• 17. XNA Framework Overview •Games •Starter Kits Code Content Components •Extended •Application Model •Content Pipeline •Framework •Core •Graphics •Audio •Input •Math •Storage •Framework •Direct3D •XContent •Platform •XACT •XINPUT 22
  • 18. Custom Hardware • 3.2 GHz triple-core custom CPU • 500 MHz custom GPU • 512 MB unified memory • 12X dual-layer DVD drive • 20 GB removable hard drive • USB 2.0 ports • 10/100 Mbps Ethernet • IR receiver • Wireless peripheral support • High definition video out
  • 19. Hardware Overview I/O CPU DVD (SATA) Chip HDD port (SATA) Core0 Core1 Core2 Front controllers (2 US L1D L1I L1D L1I L1D L1I Wireless controllers 1MB L2 SMCXMA Decoder MU ports (2 USB) Rear Panel USB Memory GPU Ethernet MC1 BIU/IO Intf IR 512 MB Audio Out FLASH DRAM 3D Core System control MC0 Video 10MB EDRAM Analog Out Video Out Chip
  • 20. Assets ● Graphics • Models • Textures • Animations • Audio • Ambient sound • Music • Event sounds (explosions, speech, game over…) 25
  • 21. Creating Assets ● Graphics • DCC (Digital Content Creation) tools • Maya, 3DS Max, Lightwave, Photoshop etc. • XNA provides importers for .x, .fbx and other file formats that can be produced by most DCC tools • Audio • MP3 & WAV sounds produced in traditional ways • Foley is the process of creating sound effects 26
  • 22. The Content Pipeline ● Allows separation of artist and developer work ● Reduces engine / DCC format interdependencies • Many standard importers and processers are available for your content • Importers put your DCC content into the game, processors deal with it in the game • Extensibility: You can write your own importer for a custom file format ● Simple interaction from game to pipeline • ContentManager.Load(…) 27
  • 23. The Content Pipeline Lifetime of an example asset: 1. Artist creates an oak tree in Maya 2. (Optionally) Animator adds an animation of the oak tree exploding violently 3. Developer receives this file in Maya format and imports it into the content pipeline 4. Compiler packs asset into a binary format tightly coupled with XNA (not designed for use elsewhere) 5. At runtime: The content pipeline processes the exploding tree 28
  • 24. Let’s Get Started! Prepare your development environment. ● Not much is required to get started! • Windows XP or Vista • Visual C# Express • Install XNA game studio! 29
  • 25. Which Version Should I Install? • Game Studio 2: • Works with Visual Studio 2005 & Visual C# 2005 Express Edition • Can deploy to Windows XP, Vista or XBox360 now • Game Studio 3: • Works with Visual Studio 2008 & Visual C# 2008 Express Edition • Can deploy to XP, Vista, Xbox 360 or Zune 30
  • 26. What’s New in GS 3? • Xbox 360 • Xbox 360 project templates (You will not be able to develop on the Xbox 360 until our final release. We felt this was important to include so that you could get projects converted over and look at the system, even if you are not able to run the games, yet). • Support for the Big Button Pad. 31
  • 27. What’s New in GS 3 (cont.)? • Framework & Visual Studio Features • Enumerate and play back media on your Windows computer or Xbox 360. • Simple sound effect support on Windows computers and Xbox 360. • Support for Rich Presence (lets friends know what’s going on in your game). • Support for Invites (ask your friends to join you in a multiplayer game) and Join Session In Progress (after you see what your friends are doing, you can join their current session with just a couple of button presses, even if that’s a different game to the one you are currently playing) 32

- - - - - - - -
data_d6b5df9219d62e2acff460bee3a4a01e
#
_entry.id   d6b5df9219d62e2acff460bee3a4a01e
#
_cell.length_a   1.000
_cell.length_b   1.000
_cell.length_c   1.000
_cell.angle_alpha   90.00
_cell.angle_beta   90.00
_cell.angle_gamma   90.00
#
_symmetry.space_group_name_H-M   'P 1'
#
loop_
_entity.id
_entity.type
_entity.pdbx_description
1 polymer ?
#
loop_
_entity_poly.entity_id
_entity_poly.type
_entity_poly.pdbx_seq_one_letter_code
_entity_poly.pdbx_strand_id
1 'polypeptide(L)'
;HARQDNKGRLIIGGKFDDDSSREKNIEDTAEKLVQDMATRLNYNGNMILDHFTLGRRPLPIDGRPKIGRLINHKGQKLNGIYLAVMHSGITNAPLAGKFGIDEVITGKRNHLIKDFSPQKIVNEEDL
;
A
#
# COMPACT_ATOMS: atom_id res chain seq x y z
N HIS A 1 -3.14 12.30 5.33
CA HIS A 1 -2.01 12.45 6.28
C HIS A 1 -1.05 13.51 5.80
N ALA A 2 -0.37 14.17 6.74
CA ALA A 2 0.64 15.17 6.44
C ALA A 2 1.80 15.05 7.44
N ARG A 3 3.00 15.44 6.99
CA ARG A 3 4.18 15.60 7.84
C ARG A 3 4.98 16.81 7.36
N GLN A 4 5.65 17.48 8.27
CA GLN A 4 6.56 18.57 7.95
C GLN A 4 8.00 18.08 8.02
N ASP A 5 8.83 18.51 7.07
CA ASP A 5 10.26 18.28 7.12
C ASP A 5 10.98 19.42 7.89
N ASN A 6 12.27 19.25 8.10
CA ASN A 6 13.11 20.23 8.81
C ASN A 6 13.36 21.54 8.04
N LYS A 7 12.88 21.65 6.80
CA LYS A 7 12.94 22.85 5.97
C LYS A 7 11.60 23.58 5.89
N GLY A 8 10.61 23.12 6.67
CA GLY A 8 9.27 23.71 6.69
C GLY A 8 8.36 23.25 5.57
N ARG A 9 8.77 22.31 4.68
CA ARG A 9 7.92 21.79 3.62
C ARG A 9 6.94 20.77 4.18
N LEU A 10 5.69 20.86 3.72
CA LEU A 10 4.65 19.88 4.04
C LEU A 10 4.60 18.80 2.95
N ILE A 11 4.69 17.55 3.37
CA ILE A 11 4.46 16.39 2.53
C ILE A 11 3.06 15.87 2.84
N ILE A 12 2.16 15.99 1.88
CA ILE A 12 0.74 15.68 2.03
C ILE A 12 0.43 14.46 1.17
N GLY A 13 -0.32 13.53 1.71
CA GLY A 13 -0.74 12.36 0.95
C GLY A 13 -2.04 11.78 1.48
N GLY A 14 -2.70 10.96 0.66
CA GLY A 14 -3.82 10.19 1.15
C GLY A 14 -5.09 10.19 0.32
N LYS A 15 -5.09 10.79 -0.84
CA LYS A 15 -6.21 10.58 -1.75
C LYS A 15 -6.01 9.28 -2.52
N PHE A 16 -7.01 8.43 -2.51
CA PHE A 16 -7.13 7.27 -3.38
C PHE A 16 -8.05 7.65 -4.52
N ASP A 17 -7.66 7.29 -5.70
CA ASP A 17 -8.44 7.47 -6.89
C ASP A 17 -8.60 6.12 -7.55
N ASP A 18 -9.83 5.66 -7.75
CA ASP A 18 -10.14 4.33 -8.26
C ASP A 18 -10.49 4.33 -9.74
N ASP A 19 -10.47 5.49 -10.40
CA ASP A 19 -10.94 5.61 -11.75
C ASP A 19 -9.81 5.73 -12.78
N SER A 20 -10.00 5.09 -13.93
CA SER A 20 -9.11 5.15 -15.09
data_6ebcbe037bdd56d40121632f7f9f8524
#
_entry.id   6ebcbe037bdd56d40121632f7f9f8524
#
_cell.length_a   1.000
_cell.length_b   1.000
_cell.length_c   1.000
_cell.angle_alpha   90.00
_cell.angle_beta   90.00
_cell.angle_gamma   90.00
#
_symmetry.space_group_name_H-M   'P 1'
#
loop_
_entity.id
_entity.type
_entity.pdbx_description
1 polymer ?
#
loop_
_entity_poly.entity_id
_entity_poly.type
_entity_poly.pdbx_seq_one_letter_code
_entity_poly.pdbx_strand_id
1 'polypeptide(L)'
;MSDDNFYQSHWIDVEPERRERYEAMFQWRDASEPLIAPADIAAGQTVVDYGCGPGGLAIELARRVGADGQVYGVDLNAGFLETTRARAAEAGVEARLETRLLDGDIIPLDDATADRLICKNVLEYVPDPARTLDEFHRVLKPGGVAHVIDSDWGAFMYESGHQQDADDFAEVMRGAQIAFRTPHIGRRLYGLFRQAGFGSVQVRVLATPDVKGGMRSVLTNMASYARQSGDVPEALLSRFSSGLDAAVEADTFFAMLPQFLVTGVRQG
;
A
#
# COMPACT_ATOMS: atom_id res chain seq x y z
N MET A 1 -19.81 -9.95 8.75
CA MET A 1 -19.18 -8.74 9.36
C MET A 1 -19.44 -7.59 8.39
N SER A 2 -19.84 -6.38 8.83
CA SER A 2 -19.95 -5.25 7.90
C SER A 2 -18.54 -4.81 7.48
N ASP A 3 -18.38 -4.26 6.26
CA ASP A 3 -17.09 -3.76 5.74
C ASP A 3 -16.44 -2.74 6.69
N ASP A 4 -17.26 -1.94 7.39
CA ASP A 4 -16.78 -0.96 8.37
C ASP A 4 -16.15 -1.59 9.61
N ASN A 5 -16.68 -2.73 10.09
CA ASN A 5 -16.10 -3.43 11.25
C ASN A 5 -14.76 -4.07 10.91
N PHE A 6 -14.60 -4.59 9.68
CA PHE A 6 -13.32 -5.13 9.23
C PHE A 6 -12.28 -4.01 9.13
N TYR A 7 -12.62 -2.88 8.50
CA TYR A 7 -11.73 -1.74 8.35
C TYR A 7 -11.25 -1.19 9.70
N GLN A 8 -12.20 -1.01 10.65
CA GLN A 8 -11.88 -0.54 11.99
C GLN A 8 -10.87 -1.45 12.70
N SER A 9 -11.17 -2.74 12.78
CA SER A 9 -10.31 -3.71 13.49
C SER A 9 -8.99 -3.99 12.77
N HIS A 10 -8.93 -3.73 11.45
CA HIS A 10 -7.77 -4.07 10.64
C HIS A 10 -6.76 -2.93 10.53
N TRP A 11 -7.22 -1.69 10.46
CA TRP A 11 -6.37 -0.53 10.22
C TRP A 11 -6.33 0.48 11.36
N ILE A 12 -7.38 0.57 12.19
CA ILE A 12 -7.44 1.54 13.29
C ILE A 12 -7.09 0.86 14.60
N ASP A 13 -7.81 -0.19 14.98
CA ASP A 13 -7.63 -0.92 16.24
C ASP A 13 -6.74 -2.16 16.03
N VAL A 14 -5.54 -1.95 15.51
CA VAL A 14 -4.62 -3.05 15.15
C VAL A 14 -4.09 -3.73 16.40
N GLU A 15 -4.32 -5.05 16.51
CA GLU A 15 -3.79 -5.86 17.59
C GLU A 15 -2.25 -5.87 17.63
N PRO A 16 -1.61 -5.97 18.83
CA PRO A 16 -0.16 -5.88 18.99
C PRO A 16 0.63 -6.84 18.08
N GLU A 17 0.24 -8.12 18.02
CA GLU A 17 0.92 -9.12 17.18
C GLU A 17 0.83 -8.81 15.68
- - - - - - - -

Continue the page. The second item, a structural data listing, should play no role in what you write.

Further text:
• 28. What’s New in GS 3 (cont.)? • More Framework & Visual Studio Features your content and save space with the new content Compress • compression features! • ClickOnce packaging support for distributing your XNA Framework games on Windows. • Upgrade your project from XNA Game Studio 2.0 using the Project Upgrade Wizard! • Take screen captures of your game running on Zune through the XNA Game Studio Device Center. • Support for .NET language features like Linq • Create multiple content projects and leverage cross project synchronization in Visual Studio. • FBX importer improvements: read materials containing multiple textures, and export custom shader materials directly out of Max or Maya. 33
  • 29. Full mini-game Starter Kits Can be final destination or starting point Growing library of genres over time Focus on several key educational topics per Starter Kit 34
  • 30. The Structure of an XNA Game How does the game run? ● Initialization • Load assets and set initial values ● Game Loop • Fixed number of frames per second • Frame: an individual stage of the game’s animation • In each frame, look for KB input, update world, run AI, etc. • Disposal of objects / Cleanup 35
  • 31. Important Methods In your Game’s class file: ● LoadGraphicsContent • Pushes assets into the content pipeline ● Update • Realtime processing happens here • Updates to world data • In each frame, look for KB input, update world, run AI, etc. • Draw • Redraw scene 36
  • 32. Accepting Keyboard Input Polling the keyboard is easy. ● Poll the keyboard as part of the Update process ● XNA exposes a list of pressed keys ● Check those key presses and handle them accordingly 37
  • 33. Collision Detection Collision detection is easier than before. ● Like other processing, happens in the Update method ● Use a BoundingBox object. • Normally used for 3D meshes, just set Z to 0 • Create a BoundingBox for every object you want to detect collisions between • Use the BoundingBox.Intersects method to determine if 2 objects collide. 38
  • 34. 39
  • 35. Summary ● About XNA – what it is, and architecture ● Assets & the content pipeline ● Anatomy of a game ● Creating and moving 2D sprites ● The game loop ● Simple collision detection 40
  • 36. Q&A and Resources Some XNA Resources ● http://msdn.microsoft.com/directx/XNA Official XNA Website ● http://creators.xna.com/Education/Tutorials.aspx Official Creators Club tutorials ● http://www.xnadevelopment.com Third-party XNA tutorials ● http://www.learnxna.com Third party XNA video tutorials ● http://blogs.msdn.com/martharotter My Blog 41
  • 37. Divider Slide